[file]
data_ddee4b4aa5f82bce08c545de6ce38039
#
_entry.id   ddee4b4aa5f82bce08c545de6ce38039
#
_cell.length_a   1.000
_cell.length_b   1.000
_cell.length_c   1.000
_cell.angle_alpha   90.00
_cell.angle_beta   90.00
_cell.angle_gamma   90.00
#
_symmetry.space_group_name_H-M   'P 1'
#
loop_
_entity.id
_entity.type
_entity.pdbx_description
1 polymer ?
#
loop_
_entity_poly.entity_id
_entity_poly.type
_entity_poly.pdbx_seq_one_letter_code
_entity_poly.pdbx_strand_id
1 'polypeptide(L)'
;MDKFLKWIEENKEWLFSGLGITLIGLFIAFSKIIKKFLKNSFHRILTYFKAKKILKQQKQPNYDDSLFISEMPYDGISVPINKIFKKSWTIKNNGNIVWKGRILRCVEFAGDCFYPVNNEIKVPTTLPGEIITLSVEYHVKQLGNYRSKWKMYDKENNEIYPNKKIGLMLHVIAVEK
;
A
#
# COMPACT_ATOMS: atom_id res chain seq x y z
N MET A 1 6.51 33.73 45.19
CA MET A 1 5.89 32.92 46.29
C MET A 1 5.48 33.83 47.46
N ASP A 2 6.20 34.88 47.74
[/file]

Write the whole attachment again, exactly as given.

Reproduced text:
data_ddee4b4aa5f82bce08c545de6ce38039
#
_entry.id   ddee4b4aa5f82bce08c545de6ce38039
#
_cell.length_a   1.000
_cell.length_b   1.000
_cell.length_c   1.000
_cell.angle_alpha   90.00
_cell.angle_beta   90.00
_cell.angle_gamma   90.00
#
_symmetry.space_group_name_H-M   'P 1'
#
loop_
_entity.id
_entity.type
_entity.pdbx_description
1 polymer ?
#
loop_
_entity_poly.entity_id
_entity_poly.type
_entity_poly.pdbx_seq_one_letter_code
_entity_poly.pdbx_strand_id
1 'polypeptide(L)'
;MDKFLKWIEENKEWLFSGLGITLIGLFIAFSKIIKKFLKNSFHRILTYFKAKKILKQQKQPNYDDSLFISEMPYDGISVPINKIFKKSWTIKNNGNIVWKGRILRCVEFAGDCFYPVNNEIKVPTTLPGEIITLSVEYHVKQLGNYRSKWKMYDKENNEIYPNKKIGLMLHVIAVEK
;
A
#
# COMPACT_ATOMS: atom_id res chain seq x y z
N MET A 1 6.51 33.73 45.19
CA MET A 1 5.89 32.92 46.29
C MET A 1 5.48 33.83 47.46
N ASP A 2 6.20 34.88 47.74